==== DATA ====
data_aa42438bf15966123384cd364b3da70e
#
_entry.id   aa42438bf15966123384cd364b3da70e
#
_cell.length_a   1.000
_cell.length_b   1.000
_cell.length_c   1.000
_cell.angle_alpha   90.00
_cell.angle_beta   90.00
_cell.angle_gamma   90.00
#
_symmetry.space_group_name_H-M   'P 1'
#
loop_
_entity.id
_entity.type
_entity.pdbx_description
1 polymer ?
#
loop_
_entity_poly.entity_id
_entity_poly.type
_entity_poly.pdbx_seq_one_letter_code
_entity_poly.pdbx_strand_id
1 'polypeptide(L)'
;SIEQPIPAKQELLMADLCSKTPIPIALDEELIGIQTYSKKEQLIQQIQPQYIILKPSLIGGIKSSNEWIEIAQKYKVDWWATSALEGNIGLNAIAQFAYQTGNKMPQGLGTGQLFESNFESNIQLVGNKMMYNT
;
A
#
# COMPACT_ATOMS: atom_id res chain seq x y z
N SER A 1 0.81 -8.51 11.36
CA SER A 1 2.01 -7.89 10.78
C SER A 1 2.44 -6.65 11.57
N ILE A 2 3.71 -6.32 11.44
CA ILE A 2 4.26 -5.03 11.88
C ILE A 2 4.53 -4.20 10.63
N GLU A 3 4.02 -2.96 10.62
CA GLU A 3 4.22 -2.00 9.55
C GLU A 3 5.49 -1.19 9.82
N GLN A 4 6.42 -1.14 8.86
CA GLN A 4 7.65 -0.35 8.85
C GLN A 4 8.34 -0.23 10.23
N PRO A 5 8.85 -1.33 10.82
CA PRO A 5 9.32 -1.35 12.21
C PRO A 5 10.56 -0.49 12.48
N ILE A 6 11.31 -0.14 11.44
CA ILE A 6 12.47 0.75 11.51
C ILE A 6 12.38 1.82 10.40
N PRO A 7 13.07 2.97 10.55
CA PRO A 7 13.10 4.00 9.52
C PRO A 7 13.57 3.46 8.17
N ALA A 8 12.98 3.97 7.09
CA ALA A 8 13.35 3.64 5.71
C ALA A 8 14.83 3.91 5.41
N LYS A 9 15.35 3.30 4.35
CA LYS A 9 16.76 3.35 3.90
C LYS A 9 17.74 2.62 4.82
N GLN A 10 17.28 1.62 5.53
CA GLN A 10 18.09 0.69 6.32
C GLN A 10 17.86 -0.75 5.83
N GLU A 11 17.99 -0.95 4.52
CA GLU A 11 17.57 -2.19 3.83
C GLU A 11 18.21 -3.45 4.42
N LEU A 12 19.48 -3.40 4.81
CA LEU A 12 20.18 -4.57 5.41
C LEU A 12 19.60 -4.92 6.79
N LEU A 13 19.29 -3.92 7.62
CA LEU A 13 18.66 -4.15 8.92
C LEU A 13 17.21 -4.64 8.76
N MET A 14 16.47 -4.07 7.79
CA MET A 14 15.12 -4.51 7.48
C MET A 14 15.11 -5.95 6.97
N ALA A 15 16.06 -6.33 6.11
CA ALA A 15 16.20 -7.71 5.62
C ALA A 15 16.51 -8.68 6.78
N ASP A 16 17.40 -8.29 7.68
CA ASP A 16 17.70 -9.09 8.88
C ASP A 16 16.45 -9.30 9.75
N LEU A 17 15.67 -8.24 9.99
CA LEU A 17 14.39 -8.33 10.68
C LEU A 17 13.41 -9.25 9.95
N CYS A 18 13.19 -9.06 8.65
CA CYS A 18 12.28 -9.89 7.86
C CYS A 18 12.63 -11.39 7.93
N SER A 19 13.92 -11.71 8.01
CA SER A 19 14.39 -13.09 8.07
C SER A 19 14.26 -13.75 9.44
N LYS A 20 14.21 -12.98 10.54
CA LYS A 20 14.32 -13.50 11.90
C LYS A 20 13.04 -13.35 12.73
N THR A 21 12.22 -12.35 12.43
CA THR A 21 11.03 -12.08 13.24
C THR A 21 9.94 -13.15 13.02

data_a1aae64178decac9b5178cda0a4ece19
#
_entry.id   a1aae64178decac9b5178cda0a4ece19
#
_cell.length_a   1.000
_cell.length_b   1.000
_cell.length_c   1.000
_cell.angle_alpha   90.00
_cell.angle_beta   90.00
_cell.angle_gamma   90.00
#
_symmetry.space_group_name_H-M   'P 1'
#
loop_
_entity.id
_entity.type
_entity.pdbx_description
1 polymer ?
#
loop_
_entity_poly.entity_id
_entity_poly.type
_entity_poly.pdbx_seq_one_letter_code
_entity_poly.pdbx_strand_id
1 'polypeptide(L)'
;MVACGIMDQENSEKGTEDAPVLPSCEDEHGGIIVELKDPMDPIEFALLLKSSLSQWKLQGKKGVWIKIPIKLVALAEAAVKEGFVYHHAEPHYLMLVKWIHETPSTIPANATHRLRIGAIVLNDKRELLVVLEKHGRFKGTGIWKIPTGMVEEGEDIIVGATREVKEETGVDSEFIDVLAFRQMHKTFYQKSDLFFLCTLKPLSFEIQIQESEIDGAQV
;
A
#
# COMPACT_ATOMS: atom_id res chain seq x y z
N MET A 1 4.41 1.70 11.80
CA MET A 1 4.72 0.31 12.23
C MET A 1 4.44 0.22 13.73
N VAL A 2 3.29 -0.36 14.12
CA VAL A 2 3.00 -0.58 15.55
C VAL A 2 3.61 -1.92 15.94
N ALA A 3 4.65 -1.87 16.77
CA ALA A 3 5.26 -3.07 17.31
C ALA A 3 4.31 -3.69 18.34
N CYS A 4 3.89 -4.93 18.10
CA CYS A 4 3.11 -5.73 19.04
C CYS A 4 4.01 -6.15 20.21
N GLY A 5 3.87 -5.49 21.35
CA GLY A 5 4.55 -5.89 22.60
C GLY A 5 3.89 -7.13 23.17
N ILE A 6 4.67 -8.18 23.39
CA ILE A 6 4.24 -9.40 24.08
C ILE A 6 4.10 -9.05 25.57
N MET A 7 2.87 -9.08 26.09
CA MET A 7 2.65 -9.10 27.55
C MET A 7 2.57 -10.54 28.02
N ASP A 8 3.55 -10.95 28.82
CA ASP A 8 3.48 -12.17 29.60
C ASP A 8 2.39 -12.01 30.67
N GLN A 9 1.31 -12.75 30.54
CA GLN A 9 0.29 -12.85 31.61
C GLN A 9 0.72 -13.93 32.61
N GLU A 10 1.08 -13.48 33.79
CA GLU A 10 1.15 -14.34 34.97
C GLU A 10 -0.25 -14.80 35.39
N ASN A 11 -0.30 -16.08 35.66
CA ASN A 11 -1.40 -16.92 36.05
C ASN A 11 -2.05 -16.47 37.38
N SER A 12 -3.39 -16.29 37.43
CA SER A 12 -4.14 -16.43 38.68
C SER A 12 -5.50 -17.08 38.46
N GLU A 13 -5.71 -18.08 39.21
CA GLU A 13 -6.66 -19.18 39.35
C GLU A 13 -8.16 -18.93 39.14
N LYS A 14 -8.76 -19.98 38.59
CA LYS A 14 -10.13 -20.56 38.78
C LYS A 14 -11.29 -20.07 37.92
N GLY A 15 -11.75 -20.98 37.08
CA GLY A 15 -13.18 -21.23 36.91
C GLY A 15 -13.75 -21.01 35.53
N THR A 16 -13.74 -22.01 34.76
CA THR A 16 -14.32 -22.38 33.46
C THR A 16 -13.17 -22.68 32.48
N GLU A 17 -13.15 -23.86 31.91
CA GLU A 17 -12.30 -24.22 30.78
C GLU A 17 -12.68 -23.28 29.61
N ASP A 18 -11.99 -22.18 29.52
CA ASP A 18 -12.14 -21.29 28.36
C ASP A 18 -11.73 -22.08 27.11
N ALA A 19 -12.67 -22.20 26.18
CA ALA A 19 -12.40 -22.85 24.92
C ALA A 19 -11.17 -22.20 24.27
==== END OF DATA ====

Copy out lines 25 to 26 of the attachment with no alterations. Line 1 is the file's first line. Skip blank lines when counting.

1 'polypeptide(L)'
;SIEQPIPAKQELLMADLCSKTPIPIALDEELIGIQTYSKKEQLIQQIQPQYIILKPSLIGGIKSSNEWIEIAQKYKVDWWATSALEGNIGLNAIAQFAYQTGNKMPQGLGTGQLFESNFESNIQLVGNKMMYNT